Why “rememoir,” not just memoir?
One day I hope you’ll look up “rememoir” in Wikipedia and see the word credited to me, and “The Other Mother.” Right now each time I type it, Word underlines it red as a misspelling, like a red flag of warning. Something’s different here! Pay attention!
It would have been simpler just to call “The Other Mother” a memoir. But I invented the word rememoir because it’s the truth as I remember it. I am the only one who could tell this story – it’s about a relationship that defined me. The thoughts, dialog and emotions I write about come from my own recollection, from the stories Byrne shared with me, the womenisms she told her other collected daughters, quotes she gave to reporters (including me), letters she invited me to read and events she documented in her personal journal. I sifted through these memories and arranged them in a way that represents the truth to me.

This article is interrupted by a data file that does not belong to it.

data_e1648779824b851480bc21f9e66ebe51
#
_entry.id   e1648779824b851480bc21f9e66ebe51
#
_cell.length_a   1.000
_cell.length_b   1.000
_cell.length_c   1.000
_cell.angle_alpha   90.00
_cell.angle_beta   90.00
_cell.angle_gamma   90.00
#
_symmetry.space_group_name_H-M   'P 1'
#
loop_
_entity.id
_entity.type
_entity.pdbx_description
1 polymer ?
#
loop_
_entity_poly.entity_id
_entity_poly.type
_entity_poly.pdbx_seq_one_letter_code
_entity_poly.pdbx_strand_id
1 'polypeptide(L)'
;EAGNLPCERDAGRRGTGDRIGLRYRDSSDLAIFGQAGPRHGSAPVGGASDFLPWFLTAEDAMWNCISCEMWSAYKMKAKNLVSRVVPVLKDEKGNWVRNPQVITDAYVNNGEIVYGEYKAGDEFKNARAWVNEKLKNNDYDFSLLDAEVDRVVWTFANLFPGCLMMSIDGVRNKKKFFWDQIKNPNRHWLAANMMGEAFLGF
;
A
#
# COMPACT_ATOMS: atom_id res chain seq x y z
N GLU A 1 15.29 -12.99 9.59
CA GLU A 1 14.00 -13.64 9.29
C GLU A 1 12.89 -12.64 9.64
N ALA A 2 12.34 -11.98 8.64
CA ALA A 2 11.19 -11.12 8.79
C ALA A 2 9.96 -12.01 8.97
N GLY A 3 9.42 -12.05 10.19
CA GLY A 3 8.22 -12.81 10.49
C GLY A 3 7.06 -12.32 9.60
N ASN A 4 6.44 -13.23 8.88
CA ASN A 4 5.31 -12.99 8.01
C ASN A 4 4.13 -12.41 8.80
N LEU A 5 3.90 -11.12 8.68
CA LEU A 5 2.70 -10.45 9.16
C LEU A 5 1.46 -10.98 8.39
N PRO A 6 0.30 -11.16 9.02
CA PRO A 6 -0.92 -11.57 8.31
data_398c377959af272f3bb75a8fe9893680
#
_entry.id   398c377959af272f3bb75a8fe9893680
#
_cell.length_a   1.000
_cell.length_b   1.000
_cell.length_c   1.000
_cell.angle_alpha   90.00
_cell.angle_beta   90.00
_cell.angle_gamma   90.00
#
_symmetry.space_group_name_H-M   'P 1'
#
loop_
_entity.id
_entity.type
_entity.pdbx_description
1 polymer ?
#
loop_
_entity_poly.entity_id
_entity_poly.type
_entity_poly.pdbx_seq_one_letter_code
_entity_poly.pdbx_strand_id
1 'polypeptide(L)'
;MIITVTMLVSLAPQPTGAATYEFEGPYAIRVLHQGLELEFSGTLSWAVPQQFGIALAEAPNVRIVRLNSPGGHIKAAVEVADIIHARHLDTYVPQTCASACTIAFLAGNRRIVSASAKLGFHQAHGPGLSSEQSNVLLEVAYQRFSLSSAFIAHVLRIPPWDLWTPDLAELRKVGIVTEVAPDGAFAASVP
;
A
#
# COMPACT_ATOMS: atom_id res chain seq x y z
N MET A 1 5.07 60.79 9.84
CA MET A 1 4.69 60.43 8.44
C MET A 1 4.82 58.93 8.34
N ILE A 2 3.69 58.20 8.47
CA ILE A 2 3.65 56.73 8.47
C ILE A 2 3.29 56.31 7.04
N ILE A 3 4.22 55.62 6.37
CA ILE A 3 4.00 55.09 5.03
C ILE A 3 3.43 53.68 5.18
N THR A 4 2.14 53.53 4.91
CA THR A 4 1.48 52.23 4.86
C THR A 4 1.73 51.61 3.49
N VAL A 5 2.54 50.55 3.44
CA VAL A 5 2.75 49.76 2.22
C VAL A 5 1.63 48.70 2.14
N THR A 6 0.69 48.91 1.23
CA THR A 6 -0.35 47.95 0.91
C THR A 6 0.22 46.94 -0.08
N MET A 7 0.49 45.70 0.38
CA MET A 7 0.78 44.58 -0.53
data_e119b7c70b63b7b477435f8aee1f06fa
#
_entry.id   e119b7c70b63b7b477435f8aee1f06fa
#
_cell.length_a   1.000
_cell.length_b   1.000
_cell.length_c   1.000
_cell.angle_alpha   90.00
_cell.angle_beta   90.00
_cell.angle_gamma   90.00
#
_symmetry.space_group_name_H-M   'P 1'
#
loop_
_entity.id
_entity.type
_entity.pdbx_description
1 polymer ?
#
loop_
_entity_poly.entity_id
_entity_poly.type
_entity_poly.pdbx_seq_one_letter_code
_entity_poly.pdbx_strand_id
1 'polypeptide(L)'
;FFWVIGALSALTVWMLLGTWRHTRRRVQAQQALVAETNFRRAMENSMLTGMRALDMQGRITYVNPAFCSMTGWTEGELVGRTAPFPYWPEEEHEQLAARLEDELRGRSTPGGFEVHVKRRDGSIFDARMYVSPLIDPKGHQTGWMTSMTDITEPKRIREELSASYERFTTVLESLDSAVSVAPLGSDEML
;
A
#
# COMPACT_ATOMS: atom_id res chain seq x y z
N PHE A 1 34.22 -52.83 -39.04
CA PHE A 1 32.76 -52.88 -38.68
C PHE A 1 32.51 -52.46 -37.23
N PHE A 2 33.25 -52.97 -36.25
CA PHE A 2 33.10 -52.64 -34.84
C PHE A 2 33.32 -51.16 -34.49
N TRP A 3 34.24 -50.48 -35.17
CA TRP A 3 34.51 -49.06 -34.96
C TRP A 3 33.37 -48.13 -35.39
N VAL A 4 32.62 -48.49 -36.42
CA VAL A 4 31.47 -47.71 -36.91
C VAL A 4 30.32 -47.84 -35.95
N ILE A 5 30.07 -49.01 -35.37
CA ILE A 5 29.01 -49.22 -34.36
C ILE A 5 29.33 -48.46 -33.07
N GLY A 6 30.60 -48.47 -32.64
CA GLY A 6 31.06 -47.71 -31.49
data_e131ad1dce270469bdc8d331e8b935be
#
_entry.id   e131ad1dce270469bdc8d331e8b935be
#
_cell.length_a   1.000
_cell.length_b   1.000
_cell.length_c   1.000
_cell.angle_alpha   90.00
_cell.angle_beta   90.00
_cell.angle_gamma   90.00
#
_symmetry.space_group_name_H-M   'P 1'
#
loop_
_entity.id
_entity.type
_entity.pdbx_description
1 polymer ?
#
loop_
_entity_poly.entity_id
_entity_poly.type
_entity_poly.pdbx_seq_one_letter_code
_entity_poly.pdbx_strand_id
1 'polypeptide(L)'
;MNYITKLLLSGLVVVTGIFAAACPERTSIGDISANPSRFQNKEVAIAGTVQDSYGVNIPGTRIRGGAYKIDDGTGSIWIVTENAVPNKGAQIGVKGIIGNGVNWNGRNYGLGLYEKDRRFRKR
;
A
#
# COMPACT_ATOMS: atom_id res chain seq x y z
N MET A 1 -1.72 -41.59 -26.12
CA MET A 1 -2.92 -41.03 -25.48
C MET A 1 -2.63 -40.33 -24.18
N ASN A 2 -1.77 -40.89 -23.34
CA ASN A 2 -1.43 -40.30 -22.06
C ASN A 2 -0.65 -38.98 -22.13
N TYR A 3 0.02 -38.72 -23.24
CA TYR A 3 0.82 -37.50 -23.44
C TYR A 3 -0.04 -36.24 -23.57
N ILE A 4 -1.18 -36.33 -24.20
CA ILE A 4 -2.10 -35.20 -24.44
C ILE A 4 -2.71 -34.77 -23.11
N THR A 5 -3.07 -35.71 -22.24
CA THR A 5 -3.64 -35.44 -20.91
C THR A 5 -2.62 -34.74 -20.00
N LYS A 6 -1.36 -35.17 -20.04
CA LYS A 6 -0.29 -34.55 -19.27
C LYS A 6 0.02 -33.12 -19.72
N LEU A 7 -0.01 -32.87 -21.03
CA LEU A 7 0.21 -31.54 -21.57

There will always be a place for the pure biography. At its best, it is research elevated to an art form. But in this age of instant access to worldwide “facts,” readers want something more than readily knowable facts when they buy a book.
I’m not frightened by this, as a writer I find it freeing. Truman Capote gave us the nonfiction novel, with every cold blooded detail recorded and reconstructed by his photographic memory. Not everyone can do that. So luckily there’s a whole genre out there of creative non-fiction, and now there is novelization, the art of imagining the story and thoughts behind a person already in the public eye, like “The Girl With The Pearl Earring” but no longer an anonymous character.
Rememoir, a remembered memoir, is even more personal – it finds the story in a personal truth, told by the imperfect human being who experienced it.
One thought on “Why “rememoir,” not just memoir?”
April 17, 2014 at 7:12 AM
I love this article. I’ll tell you all about how it moved me to tears. I have about another month of work on a novel due at the publisher’s. Then, if you come to Bluffton or Hilton Head, let me know. I’d love to lunch.
Happy Easter, Gwendolyn
On Thu, 17 Apr 2014 13:36:21 +0000